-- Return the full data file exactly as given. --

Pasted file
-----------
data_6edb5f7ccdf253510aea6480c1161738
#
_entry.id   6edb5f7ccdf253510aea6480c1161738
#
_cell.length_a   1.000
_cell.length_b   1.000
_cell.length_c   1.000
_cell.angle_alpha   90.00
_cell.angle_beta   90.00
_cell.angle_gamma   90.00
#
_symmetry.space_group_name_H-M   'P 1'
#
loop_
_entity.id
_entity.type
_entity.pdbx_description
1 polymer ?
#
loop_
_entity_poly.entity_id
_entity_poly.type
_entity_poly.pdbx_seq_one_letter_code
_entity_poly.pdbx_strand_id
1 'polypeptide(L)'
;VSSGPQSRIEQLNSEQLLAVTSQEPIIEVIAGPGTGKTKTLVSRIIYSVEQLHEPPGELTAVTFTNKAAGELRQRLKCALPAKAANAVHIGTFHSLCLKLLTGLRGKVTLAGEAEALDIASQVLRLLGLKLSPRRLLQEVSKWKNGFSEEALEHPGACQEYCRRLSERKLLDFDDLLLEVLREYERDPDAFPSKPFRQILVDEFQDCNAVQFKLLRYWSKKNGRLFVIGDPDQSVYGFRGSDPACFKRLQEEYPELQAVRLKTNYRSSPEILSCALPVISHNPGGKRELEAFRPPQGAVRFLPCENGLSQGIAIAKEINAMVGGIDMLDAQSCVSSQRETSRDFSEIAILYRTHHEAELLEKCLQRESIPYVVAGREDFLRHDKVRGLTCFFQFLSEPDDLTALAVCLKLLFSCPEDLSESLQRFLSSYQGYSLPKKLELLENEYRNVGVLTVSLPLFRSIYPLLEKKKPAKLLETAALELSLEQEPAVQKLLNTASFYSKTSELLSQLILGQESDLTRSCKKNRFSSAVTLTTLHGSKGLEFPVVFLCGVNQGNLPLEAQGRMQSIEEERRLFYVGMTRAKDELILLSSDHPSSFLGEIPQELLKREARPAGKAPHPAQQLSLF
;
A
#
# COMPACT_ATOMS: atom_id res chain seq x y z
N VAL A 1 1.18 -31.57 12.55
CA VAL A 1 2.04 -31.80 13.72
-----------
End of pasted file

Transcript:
data_6edb5f7ccdf253510aea6480c1161738
#
_entry.id   6edb5f7ccdf253510aea6480c1161738
#
_cell.length_a   1.000
_cell.length_b   1.000
_cell.length_c   1.000
_cell.angle_alpha   90.00
_cell.angle_beta   90.00
_cell.angle_gamma   90.00
#
_symmetry.space_group_name_H-M   'P 1'
#
loop_
_entity.id
_entity.type
_entity.pdbx_description
1 polymer ?
#
loop_
_entity_poly.entity_id
_entity_poly.type
_entity_poly.pdbx_seq_one_letter_code
_entity_poly.pdbx_strand_id
1 'polypeptide(L)'
;VSSGPQSRIEQLNSEQLLAVTSQEPIIEVIAGPGTGKTKTLVSRIIYSVEQLHEPPGELTAVTFTNKAAGELRQRLKCALPAKAANAVHIGTFHSLCLKLLTGLRGKVTLAGEAEALDIASQVLRLLGLKLSPRRLLQEVSKWKNGFSEEALEHPGACQEYCRRLSERKLLDFDDLLLEVLREYERDPDAFPSKPFRQILVDEFQDCNAVQFKLLRYWSKKNGRLFVIGDPDQSVYGFRGSDPACFKRLQEEYPELQAVRLKTNYRSSPEILSCALPVISHNPGGKRELEAFRPPQGAVRFLPCENGLSQGIAIAKEINAMVGGIDMLDAQSCVSSQRETSRDFSEIAILYRTHHEAELLEKCLQRESIPYVVAGREDFLRHDKVRGLTCFFQFLSEPDDLTALAVCLKLLFSCPEDLSESLQRFLSSYQGYSLPKKLELLENEYRNVGVLTVSLPLFRSIYPLLEKKKPAKLLETAALELSLEQEPAVQKLLNTASFYSKTSELLSQLILGQESDLTRSCKKNRFSSAVTLTTLHGSKGLEFPVVFLCGVNQGNLPLEAQGRMQSIEEERRLFYVGMTRAKDELILLSSDHPSSFLGEIPQELLKREARPAGKAPHPAQQLSLF
;
A
#
# COMPACT_ATOMS: atom_id res chain seq x y z
N VAL A 1 1.18 -31.57 12.55
CA VAL A 1 2.04 -31.80 13.72